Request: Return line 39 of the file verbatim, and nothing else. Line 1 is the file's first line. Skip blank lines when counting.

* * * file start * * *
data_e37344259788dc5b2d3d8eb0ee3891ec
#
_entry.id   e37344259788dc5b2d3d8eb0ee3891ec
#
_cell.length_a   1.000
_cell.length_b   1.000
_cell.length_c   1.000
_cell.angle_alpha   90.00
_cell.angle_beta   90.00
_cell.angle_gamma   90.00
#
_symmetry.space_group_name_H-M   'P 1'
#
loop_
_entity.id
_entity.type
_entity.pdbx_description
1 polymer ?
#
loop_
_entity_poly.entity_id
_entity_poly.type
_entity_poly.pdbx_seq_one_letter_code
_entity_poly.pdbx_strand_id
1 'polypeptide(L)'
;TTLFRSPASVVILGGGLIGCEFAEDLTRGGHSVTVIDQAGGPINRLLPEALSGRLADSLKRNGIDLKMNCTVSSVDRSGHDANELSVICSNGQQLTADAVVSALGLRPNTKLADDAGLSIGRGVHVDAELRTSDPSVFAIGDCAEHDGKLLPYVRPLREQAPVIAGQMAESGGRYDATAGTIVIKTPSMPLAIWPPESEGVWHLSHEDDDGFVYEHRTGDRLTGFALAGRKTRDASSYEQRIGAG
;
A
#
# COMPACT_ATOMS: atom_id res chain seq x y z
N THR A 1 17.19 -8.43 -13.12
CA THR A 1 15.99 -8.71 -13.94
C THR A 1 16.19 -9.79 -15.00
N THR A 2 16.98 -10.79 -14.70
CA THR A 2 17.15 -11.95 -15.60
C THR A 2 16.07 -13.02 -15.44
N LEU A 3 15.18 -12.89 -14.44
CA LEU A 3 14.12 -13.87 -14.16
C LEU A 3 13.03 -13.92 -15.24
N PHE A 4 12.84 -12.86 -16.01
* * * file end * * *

C LEU A 3 13.03 -13.92 -15.24